It's a clever idea, one that you might say Ensemble riffed with the Xbox 360 exclusive RTS Halo Wars. Base and army building, which has the potential to be hugely frustrating in console RTS games, is manageable here because of it. It's nowhere near as intuitive or as quick as in the PC version of course, but no-one really expected it to be, did they?
Where RA3 falters somewhat is in the micro-management of troops. The paintbrush unit selection tool (again reminiscent of Halo Wars) is difficult to use accurately. More often than not you select troops you don't want to select, or fail to select the ones you want. Actually selecting a unit or structure individually is nigh on impossible because the targeting reticule is so small and camera movement is so loose. Yes, you'll snap to units and the Sixaxis pad will rumble when you move over units and buildings, but that's not enough to make it work in the heat of battle.
Using units' special abilities is a convoluted process. You need to have the unit selected, hold R1 then press Square to activate it. Quickly switching between special abilities is key to how RA3 plays - pretty much every unit, including your structures, has one - and they're imperative for quickly adapting to enemy attacks. So, for example, the Empire's Striker-VX can transform Transformers-style from a ground-based anti-air unit into an air-based anti-ground unit. Because of the complexity in triggering secondary abilities, you feel like you're trying to micro-manage your troops with your feet instead of your hands. So while Command Stick is largely successful, it doesn't prevent you feeling that the game would be better played on PC. This isn't a vicious dig at EALA: no developer has created a console RTS that has achieved this. It's doubtful one ever will.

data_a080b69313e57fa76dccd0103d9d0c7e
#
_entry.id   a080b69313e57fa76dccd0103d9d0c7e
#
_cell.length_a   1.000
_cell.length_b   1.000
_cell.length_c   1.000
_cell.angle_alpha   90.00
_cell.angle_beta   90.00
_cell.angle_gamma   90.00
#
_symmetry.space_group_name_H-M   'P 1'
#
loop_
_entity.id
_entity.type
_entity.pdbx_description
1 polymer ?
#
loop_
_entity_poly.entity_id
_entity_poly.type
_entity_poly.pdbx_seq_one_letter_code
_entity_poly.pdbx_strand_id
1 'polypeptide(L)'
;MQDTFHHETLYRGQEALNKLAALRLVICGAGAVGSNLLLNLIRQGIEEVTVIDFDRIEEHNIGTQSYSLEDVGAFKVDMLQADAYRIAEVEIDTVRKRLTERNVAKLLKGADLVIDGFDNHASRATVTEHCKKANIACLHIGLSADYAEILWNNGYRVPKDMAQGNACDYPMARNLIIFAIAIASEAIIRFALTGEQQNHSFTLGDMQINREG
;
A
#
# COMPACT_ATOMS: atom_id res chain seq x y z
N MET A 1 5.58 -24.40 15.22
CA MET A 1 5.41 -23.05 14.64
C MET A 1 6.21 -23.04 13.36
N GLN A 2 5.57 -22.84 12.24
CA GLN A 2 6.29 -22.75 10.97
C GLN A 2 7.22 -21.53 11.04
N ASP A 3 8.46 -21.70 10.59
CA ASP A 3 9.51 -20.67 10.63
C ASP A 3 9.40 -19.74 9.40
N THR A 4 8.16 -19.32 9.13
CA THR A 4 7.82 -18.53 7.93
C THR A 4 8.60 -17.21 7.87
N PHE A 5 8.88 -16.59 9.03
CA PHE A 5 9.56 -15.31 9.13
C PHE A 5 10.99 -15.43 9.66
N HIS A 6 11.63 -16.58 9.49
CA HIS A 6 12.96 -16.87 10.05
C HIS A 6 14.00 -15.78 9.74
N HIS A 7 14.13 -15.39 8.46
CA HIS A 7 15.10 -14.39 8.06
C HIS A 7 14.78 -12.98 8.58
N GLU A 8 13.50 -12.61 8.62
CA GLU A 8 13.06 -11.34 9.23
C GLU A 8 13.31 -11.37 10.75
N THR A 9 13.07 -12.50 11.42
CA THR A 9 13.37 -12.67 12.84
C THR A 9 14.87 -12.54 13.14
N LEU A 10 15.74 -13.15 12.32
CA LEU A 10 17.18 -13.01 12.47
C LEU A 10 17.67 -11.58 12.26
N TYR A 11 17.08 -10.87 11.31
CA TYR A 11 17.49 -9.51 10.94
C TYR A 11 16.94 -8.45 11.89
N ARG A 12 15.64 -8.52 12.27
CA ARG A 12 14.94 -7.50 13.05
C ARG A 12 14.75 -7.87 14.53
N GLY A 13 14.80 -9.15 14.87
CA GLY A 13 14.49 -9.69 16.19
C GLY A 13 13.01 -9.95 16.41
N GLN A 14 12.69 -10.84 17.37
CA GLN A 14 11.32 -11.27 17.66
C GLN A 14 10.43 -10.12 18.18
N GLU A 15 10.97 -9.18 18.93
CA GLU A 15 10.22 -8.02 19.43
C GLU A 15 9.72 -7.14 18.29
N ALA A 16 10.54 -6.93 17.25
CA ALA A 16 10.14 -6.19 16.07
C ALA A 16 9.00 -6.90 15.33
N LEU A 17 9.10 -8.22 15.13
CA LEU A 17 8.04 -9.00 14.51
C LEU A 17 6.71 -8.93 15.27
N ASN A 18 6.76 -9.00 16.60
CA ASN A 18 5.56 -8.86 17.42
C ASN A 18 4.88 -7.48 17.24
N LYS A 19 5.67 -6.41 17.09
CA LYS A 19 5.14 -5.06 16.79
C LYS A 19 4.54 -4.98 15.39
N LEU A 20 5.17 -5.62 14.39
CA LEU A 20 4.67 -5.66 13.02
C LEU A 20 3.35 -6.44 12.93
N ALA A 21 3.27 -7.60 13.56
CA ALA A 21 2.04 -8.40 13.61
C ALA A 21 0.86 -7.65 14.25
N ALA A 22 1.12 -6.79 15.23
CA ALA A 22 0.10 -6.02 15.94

Beyond the control revamp the game remains largely the same as the one PC and Xbox 360 owners enjoyed last November. There are five brand new multiplayer maps, and the skirmish online mode translates well from the PC version. The co-op campaign, however, isn't as successful. You have to manually check co-op campaign game invites sent from PSN friends from within the game menu, which is an unnecessary barrier. Because of this you need to set-up gaming sessions with friends - there's no option to search for randoms to play the campaign with. This is a huge problem - why have a co-op campaign at all if there's no matchmaking to support it?
Hardcore fans will be delighted by the extras, though. There's an hour of PS3 exclusive behind the scenes videos and trailers, including a genuinely funny bloopers and outtakes film, a useful Command School tactics and strategy video, a clip that goes in depth on every single unit and the official Red Alert 3 soundtrack. There's also a PS3-dedicated BattleCast PrimeTime film, which is likely to annoy as many people as it will please.
PS3 owners will be pleased to learn that the crippling slowdown that afflicted the 360 version has been sorted for the Ultimate Edition. Of more concern are the shoddy graphics - the game has a stylised, almost cartoon look, which is fine and even works well in places (the water's great and the explosions are impressive), but up close the game betrays its rough graphical foundations. On occasion it even looks ugly, with pixels too prominent and textures bland.
Essentially the Ultimate Edition isn't that much different to what's gone before. It's better than the 360 version on account of the improved technical performance, but, as with so many console RTS', it's got nothing on the PC version. If you're a PS3 owner looking for a solid RTS with good controls, this is the best the console has to offer. If you've got both "next-gen" consoles, Halo Wars is still the daddy.